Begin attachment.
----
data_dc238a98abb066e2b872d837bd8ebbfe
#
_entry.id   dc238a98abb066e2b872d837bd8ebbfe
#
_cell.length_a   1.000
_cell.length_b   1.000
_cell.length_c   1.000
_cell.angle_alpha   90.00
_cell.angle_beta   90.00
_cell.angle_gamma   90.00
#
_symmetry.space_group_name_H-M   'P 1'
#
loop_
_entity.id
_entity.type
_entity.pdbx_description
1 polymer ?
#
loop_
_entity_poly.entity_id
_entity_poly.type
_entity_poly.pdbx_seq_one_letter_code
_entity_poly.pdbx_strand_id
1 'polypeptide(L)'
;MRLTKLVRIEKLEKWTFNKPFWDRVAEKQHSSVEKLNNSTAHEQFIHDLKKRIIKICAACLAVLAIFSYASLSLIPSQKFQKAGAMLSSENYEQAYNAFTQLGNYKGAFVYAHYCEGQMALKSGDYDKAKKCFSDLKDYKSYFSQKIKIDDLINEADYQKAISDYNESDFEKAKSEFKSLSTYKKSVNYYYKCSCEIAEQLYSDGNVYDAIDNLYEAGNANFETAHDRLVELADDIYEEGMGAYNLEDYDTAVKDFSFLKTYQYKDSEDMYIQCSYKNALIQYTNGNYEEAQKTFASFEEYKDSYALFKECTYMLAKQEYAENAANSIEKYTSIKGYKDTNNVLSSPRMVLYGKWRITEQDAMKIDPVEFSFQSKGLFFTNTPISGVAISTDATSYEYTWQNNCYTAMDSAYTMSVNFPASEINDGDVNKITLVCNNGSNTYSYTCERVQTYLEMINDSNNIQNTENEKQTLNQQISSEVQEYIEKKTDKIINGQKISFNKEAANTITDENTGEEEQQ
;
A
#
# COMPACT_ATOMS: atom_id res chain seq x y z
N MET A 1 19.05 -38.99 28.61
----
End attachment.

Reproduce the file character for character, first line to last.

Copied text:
data_dc238a98abb066e2b872d837bd8ebbfe
#
_entry.id   dc238a98abb066e2b872d837bd8ebbfe
#
_cell.length_a   1.000
_cell.length_b   1.000
_cell.length_c   1.000
_cell.angle_alpha   90.00
_cell.angle_beta   90.00
_cell.angle_gamma   90.00
#
_symmetry.space_group_name_H-M   'P 1'
#
loop_
_entity.id
_entity.type
_entity.pdbx_description
1 polymer ?
#
loop_
_entity_poly.entity_id
_entity_poly.type
_entity_poly.pdbx_seq_one_letter_code
_entity_poly.pdbx_strand_id
1 'polypeptide(L)'
;MRLTKLVRIEKLEKWTFNKPFWDRVAEKQHSSVEKLNNSTAHEQFIHDLKKRIIKICAACLAVLAIFSYASLSLIPSQKFQKAGAMLSSENYEQAYNAFTQLGNYKGAFVYAHYCEGQMALKSGDYDKAKKCFSDLKDYKSYFSQKIKIDDLINEADYQKAISDYNESDFEKAKSEFKSLSTYKKSVNYYYKCSCEIAEQLYSDGNVYDAIDNLYEAGNANFETAHDRLVELADDIYEEGMGAYNLEDYDTAVKDFSFLKTYQYKDSEDMYIQCSYKNALIQYTNGNYEEAQKTFASFEEYKDSYALFKECTYMLAKQEYAENAANSIEKYTSIKGYKDTNNVLSSPRMVLYGKWRITEQDAMKIDPVEFSFQSKGLFFTNTPISGVAISTDATSYEYTWQNNCYTAMDSAYTMSVNFPASEINDGDVNKITLVCNNGSNTYSYTCERVQTYLEMINDSNNIQNTENEKQTLNQQISSEVQEYIEKKTDKIINGQKISFNKEAANTITDENTGEEEQQ
;
A
#
# COMPACT_ATOMS: atom_id res chain seq x y z
N MET A 1 19.05 -38.99 28.61